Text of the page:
If you haven’t read her… do!



Nevada Barr… I’ve finished ‘Track of the Cat’…

I mentioned last week that I had started reading a book by an author I had enjoyed twenty or so years ago… Nevada Barr. She wasn’t named after the state, although she was just born there – but what a great name… but would I still think her books are great? I couldn’t remember much about them except that the main character, Anna Pigeon was a park ranger and detective and her adventures took place in different national parks across the USA.

I hadn’t realised she had written so many books, nineteen in fact – so if I did still like them i could not only re-read the four or five I’d already read (and probably forgotten the details) but I had a whole load more to enjoy!

The first in the series and the one I have just finished is called ‘Track of the Cat’ and was first published in 1993. I settled down to read and some time later I emerged, I came out of the Guadalupe Mountains where I had been tramping around with Anna… In other words I was utterly absorbed, sucked into the story, engaged with the puzzle, and needing a rink since I had been exploring the Chihuahuan Desert where the mountain range is in western Texas.

So from opening the book I knew yes, I will like these stories, they are as good as I remember, I will be engaged, intrigued, absorbed in Anna Pigeon’s adventures… However, what I hadn’t remembered and which really added to the whole enjoyment of reading were the descriptions. From the opening pages, the mountains and desert are vividly painted – not in great chunks, not in whole paragraphs, but in sentences woven into the introduction to Anna herself.  We are drip-fed details so we see it in our mind’s eye…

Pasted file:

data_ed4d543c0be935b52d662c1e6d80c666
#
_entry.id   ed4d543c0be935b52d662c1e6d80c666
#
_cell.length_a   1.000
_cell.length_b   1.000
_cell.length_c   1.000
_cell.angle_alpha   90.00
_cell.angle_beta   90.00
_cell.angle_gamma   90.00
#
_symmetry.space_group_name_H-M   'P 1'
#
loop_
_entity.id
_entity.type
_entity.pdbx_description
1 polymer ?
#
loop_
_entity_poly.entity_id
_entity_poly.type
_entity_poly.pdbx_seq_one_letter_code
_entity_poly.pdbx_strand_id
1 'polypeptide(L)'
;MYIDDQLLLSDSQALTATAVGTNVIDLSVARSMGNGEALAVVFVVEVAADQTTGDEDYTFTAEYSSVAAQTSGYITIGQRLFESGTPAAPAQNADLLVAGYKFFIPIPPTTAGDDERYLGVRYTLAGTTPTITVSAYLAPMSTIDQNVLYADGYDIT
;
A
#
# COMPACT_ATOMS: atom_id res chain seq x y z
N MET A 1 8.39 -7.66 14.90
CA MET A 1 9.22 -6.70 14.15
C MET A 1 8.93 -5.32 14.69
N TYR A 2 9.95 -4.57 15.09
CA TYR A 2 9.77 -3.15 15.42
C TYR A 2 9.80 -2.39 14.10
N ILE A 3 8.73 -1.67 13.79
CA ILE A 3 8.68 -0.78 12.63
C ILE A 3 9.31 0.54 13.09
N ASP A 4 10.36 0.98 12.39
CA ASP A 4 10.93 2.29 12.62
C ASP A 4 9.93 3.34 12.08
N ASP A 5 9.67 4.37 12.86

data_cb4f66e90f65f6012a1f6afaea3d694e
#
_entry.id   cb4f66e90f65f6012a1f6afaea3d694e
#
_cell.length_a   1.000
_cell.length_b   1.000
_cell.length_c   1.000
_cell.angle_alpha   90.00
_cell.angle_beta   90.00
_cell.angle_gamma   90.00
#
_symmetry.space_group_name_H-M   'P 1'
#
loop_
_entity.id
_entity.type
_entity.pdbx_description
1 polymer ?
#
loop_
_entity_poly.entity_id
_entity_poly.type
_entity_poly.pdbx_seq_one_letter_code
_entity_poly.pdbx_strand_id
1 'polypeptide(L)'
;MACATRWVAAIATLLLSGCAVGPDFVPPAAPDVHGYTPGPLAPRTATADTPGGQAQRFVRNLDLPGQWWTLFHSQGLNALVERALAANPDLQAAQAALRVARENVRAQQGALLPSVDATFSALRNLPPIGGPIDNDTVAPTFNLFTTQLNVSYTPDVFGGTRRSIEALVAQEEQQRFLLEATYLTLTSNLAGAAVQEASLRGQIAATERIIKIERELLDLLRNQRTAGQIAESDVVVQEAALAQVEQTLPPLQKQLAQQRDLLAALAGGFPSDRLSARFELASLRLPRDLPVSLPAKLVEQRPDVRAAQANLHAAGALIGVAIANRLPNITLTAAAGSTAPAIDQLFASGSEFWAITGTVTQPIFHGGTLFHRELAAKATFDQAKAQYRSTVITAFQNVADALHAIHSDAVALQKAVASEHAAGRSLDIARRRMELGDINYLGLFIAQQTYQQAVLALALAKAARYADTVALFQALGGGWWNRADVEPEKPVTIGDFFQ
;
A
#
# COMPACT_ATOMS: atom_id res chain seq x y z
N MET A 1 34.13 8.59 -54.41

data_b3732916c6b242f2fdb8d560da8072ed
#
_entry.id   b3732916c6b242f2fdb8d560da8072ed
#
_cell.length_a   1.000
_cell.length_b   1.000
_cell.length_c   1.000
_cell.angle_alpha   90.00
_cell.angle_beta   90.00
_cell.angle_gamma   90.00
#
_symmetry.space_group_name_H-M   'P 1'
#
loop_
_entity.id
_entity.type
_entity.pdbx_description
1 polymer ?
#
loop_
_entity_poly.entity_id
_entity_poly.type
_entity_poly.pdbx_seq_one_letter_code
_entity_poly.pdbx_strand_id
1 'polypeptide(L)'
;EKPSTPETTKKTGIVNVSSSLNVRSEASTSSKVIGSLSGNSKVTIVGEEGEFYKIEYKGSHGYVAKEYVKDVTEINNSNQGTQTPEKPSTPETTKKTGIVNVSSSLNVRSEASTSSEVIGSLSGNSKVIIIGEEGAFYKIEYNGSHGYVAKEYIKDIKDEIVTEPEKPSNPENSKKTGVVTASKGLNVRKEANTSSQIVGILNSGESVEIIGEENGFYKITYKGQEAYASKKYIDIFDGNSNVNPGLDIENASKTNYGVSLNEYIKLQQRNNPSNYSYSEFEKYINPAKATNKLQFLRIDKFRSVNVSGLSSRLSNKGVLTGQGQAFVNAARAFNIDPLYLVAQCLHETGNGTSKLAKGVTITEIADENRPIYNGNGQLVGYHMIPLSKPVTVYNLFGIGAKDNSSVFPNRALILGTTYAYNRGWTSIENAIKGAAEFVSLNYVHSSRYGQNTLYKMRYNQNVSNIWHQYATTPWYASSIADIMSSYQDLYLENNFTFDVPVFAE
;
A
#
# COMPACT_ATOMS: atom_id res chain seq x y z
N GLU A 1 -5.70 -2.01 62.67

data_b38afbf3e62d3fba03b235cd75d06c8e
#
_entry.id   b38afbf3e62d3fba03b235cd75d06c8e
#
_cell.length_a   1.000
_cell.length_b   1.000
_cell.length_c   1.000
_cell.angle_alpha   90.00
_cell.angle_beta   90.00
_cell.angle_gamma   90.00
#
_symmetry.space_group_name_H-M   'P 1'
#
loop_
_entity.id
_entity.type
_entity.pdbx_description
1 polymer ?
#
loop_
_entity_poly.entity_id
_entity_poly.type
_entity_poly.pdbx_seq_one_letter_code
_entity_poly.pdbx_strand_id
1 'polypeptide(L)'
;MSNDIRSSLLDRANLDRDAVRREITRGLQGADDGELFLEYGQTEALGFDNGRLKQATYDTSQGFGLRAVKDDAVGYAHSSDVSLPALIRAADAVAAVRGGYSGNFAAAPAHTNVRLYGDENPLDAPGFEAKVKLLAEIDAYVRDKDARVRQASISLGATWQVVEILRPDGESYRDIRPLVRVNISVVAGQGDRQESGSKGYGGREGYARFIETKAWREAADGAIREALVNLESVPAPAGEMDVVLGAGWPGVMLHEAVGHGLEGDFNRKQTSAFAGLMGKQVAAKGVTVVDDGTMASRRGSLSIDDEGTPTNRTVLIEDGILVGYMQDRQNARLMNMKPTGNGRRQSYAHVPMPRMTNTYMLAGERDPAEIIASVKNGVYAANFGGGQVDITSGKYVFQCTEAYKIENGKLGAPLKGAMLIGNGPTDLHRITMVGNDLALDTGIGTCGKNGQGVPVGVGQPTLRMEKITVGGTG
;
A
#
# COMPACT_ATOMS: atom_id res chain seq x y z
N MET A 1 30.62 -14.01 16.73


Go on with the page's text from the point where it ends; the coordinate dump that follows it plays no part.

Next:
Anna sat down on a smooth boulder, the top hollowed into a natural seat. The red peeling arms of a Texas madrone held a veil of dusty shade over her eyes… A spiny rock crevice lizard peered out at hr with one obsidian eye, it’s gray-and-black mottled spines creating a near perfect illusion of dead leaves and twigs fallen haphazardly into a crack in the stone.

A madrone, by the way is also known as  a naked Indian tree or a Texas madroño,  a species of flowering plant in the heather family.

The story, as in all good mysteries is puzzling, the characters realistically contradictory – for a while you might think one is a ‘goody’ another is a ‘baddy, but then something is discovered which changes that! Someone has a motive… or perhaps they don’t… someone behaves suspiciously, but then their behaviour is explained… Clues are dropped, hints are made, but no-one could predict the actual revelation at the end – and yet it is believable and fits with the rest of the novel! The main character Anna isn’t perfect, she is flawed and makes mistakes, says the wrong thing to the wrong person, sends the wrong signals… but she is consistent and true to herself in the novel.

One thing which did strike me – the plot couldn’t be set in the twenty-first century! Mobile phones and phones which can take and send photos, GPS, computers and internet, scientific procedures and processes… These would have changed the whole novel!!  This story is cemented on the cusp of change, before the world shifted into the age of technology!

My picture is not of the Texas desert… I’ve never been there… it’s a sandy Norfolk cliff!!

I’m not sure my books are as exotic in location as Nevada Barr’s, but here is a link to them: